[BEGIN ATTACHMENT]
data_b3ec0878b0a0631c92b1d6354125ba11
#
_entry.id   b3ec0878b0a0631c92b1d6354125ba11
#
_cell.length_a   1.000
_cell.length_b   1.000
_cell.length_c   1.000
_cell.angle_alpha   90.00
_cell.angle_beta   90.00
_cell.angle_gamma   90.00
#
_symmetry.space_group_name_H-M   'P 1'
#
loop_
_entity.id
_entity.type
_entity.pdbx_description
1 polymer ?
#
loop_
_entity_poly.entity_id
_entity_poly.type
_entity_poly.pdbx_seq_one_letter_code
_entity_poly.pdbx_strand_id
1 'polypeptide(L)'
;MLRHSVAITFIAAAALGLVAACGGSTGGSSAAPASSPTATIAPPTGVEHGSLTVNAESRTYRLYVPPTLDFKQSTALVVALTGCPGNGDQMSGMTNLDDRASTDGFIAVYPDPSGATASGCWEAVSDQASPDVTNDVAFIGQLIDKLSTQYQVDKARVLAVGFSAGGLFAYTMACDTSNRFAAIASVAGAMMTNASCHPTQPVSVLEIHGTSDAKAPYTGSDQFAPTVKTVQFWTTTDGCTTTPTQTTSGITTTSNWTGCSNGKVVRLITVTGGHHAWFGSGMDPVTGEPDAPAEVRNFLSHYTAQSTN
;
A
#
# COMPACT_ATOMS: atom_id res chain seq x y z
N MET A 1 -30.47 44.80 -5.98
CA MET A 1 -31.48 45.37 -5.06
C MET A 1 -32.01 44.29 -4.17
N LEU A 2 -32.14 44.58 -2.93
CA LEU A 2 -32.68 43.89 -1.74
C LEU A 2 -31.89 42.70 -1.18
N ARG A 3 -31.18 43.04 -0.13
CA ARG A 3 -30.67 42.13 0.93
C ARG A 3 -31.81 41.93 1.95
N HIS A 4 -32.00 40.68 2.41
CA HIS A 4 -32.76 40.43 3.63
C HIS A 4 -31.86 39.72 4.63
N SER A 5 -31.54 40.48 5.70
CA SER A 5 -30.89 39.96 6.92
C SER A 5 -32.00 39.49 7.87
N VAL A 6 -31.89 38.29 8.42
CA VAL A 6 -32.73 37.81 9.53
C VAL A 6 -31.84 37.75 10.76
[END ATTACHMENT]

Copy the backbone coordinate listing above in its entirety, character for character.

data_b3ec0878b0a0631c92b1d6354125ba11
#
_entry.id   b3ec0878b0a0631c92b1d6354125ba11
#
_cell.length_a   1.000
_cell.length_b   1.000
_cell.length_c   1.000
_cell.angle_alpha   90.00
_cell.angle_beta   90.00
_cell.angle_gamma   90.00
#
_symmetry.space_group_name_H-M   'P 1'
#
loop_
_entity.id
_entity.type
_entity.pdbx_description
1 polymer ?
#
loop_
_entity_poly.entity_id
_entity_poly.type
_entity_poly.pdbx_seq_one_letter_code
_entity_poly.pdbx_strand_id
1 'polypeptide(L)'
;MLRHSVAITFIAAAALGLVAACGGSTGGSSAAPASSPTATIAPPTGVEHGSLTVNAESRTYRLYVPPTLDFKQSTALVVALTGCPGNGDQMSGMTNLDDRASTDGFIAVYPDPSGATASGCWEAVSDQASPDVTNDVAFIGQLIDKLSTQYQVDKARVLAVGFSAGGLFAYTMACDTSNRFAAIASVAGAMMTNASCHPTQPVSVLEIHGTSDAKAPYTGSDQFAPTVKTVQFWTTTDGCTTTPTQTTSGITTTSNWTGCSNGKVVRLITVTGGHHAWFGSGMDPVTGEPDAPAEVRNFLSHYTAQSTN
;
A
#
# COMPACT_ATOMS: atom_id res chain seq x y z
N MET A 1 -30.47 44.80 -5.98
CA MET A 1 -31.48 45.37 -5.06
C MET A 1 -32.01 44.29 -4.17
N LEU A 2 -32.14 44.58 -2.93
CA LEU A 2 -32.68 43.89 -1.74
C LEU A 2 -31.89 42.70 -1.18
N ARG A 3 -31.18 43.04 -0.13
CA ARG A 3 -30.67 42.13 0.93
C ARG A 3 -31.81 41.93 1.95
N HIS A 4 -32.00 40.68 2.41
CA HIS A 4 -32.76 40.43 3.63
C HIS A 4 -31.86 39.72 4.63
N SER A 5 -31.54 40.48 5.70
CA SER A 5 -30.89 39.96 6.92
C SER A 5 -32.00 39.49 7.87
N VAL A 6 -31.89 38.29 8.42
CA VAL A 6 -32.73 37.81 9.53
C VAL A 6 -31.84 37.75 10.76